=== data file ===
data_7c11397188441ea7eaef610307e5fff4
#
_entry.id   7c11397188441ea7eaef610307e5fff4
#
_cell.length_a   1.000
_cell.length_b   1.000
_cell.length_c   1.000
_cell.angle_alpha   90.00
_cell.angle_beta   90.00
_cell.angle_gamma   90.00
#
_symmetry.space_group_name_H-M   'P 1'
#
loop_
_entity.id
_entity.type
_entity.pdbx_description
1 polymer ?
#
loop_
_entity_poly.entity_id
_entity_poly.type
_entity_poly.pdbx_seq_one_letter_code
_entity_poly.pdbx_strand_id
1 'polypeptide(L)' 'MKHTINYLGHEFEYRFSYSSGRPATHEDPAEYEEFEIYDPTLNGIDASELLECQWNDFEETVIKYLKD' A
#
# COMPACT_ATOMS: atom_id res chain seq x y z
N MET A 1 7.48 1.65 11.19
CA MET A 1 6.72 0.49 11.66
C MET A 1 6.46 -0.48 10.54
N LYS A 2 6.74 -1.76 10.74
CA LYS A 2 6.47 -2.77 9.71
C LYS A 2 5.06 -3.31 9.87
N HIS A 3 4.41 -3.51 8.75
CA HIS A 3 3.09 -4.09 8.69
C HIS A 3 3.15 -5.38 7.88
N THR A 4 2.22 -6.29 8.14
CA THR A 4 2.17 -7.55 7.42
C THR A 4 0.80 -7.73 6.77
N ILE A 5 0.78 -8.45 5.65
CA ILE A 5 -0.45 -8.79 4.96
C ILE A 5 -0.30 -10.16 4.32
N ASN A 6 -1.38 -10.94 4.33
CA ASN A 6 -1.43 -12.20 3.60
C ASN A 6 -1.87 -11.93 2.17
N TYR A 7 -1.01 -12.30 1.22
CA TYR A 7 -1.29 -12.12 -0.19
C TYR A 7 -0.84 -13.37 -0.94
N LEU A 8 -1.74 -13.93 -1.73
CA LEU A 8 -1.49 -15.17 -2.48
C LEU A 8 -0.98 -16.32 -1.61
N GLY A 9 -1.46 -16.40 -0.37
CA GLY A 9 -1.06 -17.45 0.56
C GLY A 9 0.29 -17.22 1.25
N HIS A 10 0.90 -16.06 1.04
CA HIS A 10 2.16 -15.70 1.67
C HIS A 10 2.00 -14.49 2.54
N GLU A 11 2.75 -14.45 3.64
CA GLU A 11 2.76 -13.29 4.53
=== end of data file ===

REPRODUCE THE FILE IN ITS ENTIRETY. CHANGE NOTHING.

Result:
data_7c11397188441ea7eaef610307e5fff4
#
_entry.id   7c11397188441ea7eaef610307e5fff4
#
_cell.length_a   1.000
_cell.length_b   1.000
_cell.length_c   1.000
_cell.angle_alpha   90.00
_cell.angle_beta   90.00
_cell.angle_gamma   90.00
#
_symmetry.space_group_name_H-M   'P 1'
#
loop_
_entity.id
_entity.type
_entity.pdbx_description
1 polymer ?
#
loop_
_entity_poly.entity_id
_entity_poly.type
_entity_poly.pdbx_seq_one_letter_code
_entity_poly.pdbx_strand_id
1 'polypeptide(L)' 'MKHTINYLGHEFEYRFSYSSGRPATHEDPAEYEEFEIYDPTLNGIDASELLECQWNDFEETVIKYLKD' A
#
# COMPACT_ATOMS: atom_id res chain seq x y z
N MET A 1 7.48 1.65 11.19
CA MET A 1 6.72 0.49 11.66
C MET A 1 6.46 -0.48 10.54
N LYS A 2 6.74 -1.76 10.74
CA LYS A 2 6.47 -2.77 9.71
C LYS A 2 5.06 -3.31 9.87
N HIS A 3 4.41 -3.51 8.75
CA HIS A 3 3.09 -4.09 8.69
C HIS A 3 3.15 -5.38 7.88
N THR A 4 2.22 -6.29 8.14
CA THR A 4 2.17 -7.55 7.42
C THR A 4 0.80 -7.73 6.77
N ILE A 5 0.78 -8.45 5.65
CA ILE A 5 -0.45 -8.79 4.96
C ILE A 5 -0.30 -10.16 4.32
N ASN A 6 -1.38 -10.94 4.33
CA ASN A 6 -1.43 -12.20 3.60
C ASN A 6 -1.87 -11.93 2.17
N TYR A 7 -1.01 -12.30 1.22
CA TYR A 7 -1.29 -12.12 -0.19
C TYR A 7 -0.84 -13.37 -0.94
N LEU A 8 -1.74 -13.93 -1.73
CA LEU A 8 -1.49 -15.17 -2.48
C LEU A 8 -0.98 -16.32 -1.61
N GLY A 9 -1.46 -16.40 -0.37
CA GLY A 9 -1.06 -17.45 0.56
C GLY A 9 0.29 -17.22 1.25
N HIS A 10 0.90 -16.06 1.04
CA HIS A 10 2.16 -15.70 1.67
C HIS A 10 2.00 -14.49 2.54
N GLU A 11 2.75 -14.45 3.64
CA GLU A 11 2.76 -13.29 4.53